When the winter ends, and the warm and wet spring weather comes, salamanders emerge from hibernation and migrate to ponds to mate and lay their eggs. But what do salamander eggs look like?
Salamander eggs look somewhat like frogs eggs. They are laid in masses and attached to submerged plants near the water surface. Unlike reptile or bird eggs, salamander eggs do not have a hard outer shell. Rather, they have a layer of jelly surrounding the entire egg mass.
This jelly is usually clear or cloudy white but can be slightly different colors depending on the salamander species. It can be brown, cream-colored, or even have a bright green glow from algae.
Some salamanders such as the red-backed salamander lay their eggs in moist soil on land, rather than in the water. These eggs do not have a protective layer of jelly. Rather, they have soft egg sacks and are covered in slime to protect them from the elements.
Most Salamanders Lay Their Eggs in the Water
On the first rainy night of spring, when the temperatures are hovering around 40-50°F, thousands of salamanders and frogs emerge from their overwintering spots and migrate to breeding ponds. This mass migration is often referred to as “the big night”.
During this migration, salamanders will travel up to half a mile to reach deep enough pools of water where they can lay their eggs.
Most salamanders strongly prefer to breed vernal pools (seasonal fishless ponds, usually formed from snow-melt), but may also breed in ponds, deep tire tracks, and even roadside ditches.
During courtship, the male salamander deposits a packet of sperm on the pond bottom and tries to draw the female over the top. The female salamander then picks up sperm packed with her cloaca and fertilizes her eggs internally.
After a few days, the female lay three to four egg masses and attach them to submerged vegetation or on the underside of submerged rocks near the water surface. Depending on the species, the egg masses can have anywhere from 30 to up to as many as 250 eggs.
Here Is What Aquatic Salamander Eggs Look Like:
When the eggs are laid, they are embedded in special secretions from a gland in the salamander’s body. These secretions combine with water to create a jelly-like coating around the entire egg mass.
The jelly is usually clear or cloudy white but can be slightly different colors depending on the salamander species. It can be brown, cream-colored, or even have a bright green glow.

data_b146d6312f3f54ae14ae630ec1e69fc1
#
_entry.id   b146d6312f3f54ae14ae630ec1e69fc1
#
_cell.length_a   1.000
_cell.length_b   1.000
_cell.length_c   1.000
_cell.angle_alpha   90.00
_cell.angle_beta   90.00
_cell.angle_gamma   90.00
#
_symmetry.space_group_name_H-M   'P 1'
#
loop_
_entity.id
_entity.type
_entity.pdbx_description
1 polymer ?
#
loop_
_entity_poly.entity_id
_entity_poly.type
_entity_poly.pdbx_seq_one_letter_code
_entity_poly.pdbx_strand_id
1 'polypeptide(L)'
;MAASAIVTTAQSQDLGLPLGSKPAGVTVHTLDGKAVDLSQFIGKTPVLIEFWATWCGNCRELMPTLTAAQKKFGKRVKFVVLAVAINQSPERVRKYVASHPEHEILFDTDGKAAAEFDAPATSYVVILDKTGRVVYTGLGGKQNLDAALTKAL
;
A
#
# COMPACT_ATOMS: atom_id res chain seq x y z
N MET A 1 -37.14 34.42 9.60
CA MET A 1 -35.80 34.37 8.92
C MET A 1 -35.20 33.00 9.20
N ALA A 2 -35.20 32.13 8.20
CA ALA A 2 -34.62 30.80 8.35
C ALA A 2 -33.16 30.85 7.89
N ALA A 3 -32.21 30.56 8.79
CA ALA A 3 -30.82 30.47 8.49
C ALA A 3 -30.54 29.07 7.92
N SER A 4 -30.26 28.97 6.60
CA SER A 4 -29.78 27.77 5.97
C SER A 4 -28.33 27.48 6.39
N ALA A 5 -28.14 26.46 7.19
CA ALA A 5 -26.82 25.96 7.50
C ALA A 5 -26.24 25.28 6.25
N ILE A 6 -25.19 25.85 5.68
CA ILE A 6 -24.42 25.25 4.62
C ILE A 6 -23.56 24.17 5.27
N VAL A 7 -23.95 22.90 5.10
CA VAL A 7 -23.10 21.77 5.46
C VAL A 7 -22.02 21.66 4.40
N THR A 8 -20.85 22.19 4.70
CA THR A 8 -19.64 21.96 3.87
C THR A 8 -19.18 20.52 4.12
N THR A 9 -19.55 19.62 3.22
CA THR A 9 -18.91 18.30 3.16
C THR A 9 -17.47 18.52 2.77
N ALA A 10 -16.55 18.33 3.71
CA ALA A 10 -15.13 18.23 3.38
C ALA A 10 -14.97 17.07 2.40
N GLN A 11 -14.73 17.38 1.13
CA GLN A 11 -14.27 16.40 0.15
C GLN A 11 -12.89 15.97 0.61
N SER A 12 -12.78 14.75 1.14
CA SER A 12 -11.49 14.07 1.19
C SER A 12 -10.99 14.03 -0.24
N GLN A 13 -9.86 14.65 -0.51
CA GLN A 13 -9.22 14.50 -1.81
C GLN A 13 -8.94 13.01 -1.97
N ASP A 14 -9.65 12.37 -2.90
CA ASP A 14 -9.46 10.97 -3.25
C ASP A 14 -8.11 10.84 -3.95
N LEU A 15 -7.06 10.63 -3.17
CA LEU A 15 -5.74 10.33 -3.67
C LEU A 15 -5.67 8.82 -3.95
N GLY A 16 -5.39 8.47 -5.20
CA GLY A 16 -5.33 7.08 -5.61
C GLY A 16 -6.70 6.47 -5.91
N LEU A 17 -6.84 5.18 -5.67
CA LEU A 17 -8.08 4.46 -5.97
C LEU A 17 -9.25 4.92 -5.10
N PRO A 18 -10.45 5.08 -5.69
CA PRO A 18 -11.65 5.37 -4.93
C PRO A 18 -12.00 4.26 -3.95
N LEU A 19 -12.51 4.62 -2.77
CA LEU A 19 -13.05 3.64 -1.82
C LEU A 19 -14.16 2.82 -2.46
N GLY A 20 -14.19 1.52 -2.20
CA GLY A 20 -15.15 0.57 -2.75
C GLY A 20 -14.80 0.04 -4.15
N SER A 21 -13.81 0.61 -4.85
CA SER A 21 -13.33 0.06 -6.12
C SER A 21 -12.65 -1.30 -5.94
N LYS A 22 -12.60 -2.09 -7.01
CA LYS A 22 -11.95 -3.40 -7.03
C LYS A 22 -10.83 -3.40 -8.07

The jelly protects the eggs from drying out if the water level in the pool drops. It also protects them from predators such as the eastern newt.
Algae Give Some Salamander Eggs a Bright Green Glow
Although the jelly surrounding the egg mas is important to protect the eggs, it often creates another problem: Oxygen.
The embryos need to breathe as they develop. However, the jelly does not allow oxygen to diffuse in and carbon dioxide to diffuse out. This can suffocate and kill the embryos before they fully develop.
To get around this, salamanders such as the spotted salamander have developed a symbiotic relationship with a special type of algae known as Oophila amblystomatis (which means “loves salamander eggs”).
The algae grow and bloom inside each egg. They then absorb carbon dioxide and other waste produced by the embryo and produce oxygen through photosynthesis. In this way, the embryo gets all the oxygen it needs for proper development.
However, as a side effect, the algae gives the salamander eggs a bright green glow.
Spotted Salamander Eggs With Oophila Algae Giving Them a Greenish Appearance:
In the past, scientists thought the algae only grew in the Jelly of the eggs. However, a 2010 study discovered that the algae also lives inside the cells of the salamander embryos as they develop. This is the only known case where algae grow inside the cells of a vertebrate.
Some Salamanders Lay Their Eggs on Land
Salamanders such as the arboreal, and the red-backed salamander lay their eggs on land rather than in the water. This could be in moist soil, in damp rotting logs, in damp leaf litter, on the roof of a rock in a moist environment, or even at the base of a tree branch high up in the forest canopy.
Unlike salamander eggs laid in the water, salamander eggs laid on land do have a layer of jelly surrounding the egg mass. Rather, the individual eggs have soft membrane-like egg sacks to protect them from the elements.
Also, terrestrial salamander eggs are usually laid in much smaller masses than aquatic eggs. Some salamanders may lay as few as only 6 eggs.
Here Are Some Pictures of Terrestrial Salamander Eggs:
The female salamanders will usually remain coiled up around their eggs, to protect them from predators and prevent them from drying out.
How Long Does Do Salamander Eggs Take to Hatch?
The eggs laid by most salamander species will hatch after about three to four weeks. However, this will vary depending on the specific species, and the environmental temperatures. Some salamander eggs may hatch after only a week, while others may take up to two months before they hatch.
Here are some pictures of salamander eggs that are close to hatching:
After hatching, the larvae (baby salamanders) will typically live a fully aquatic life, just like frog tadpoles, until they transform into adult salamanders and leave to water.
What Baby Salamanders Look Like After They Hatch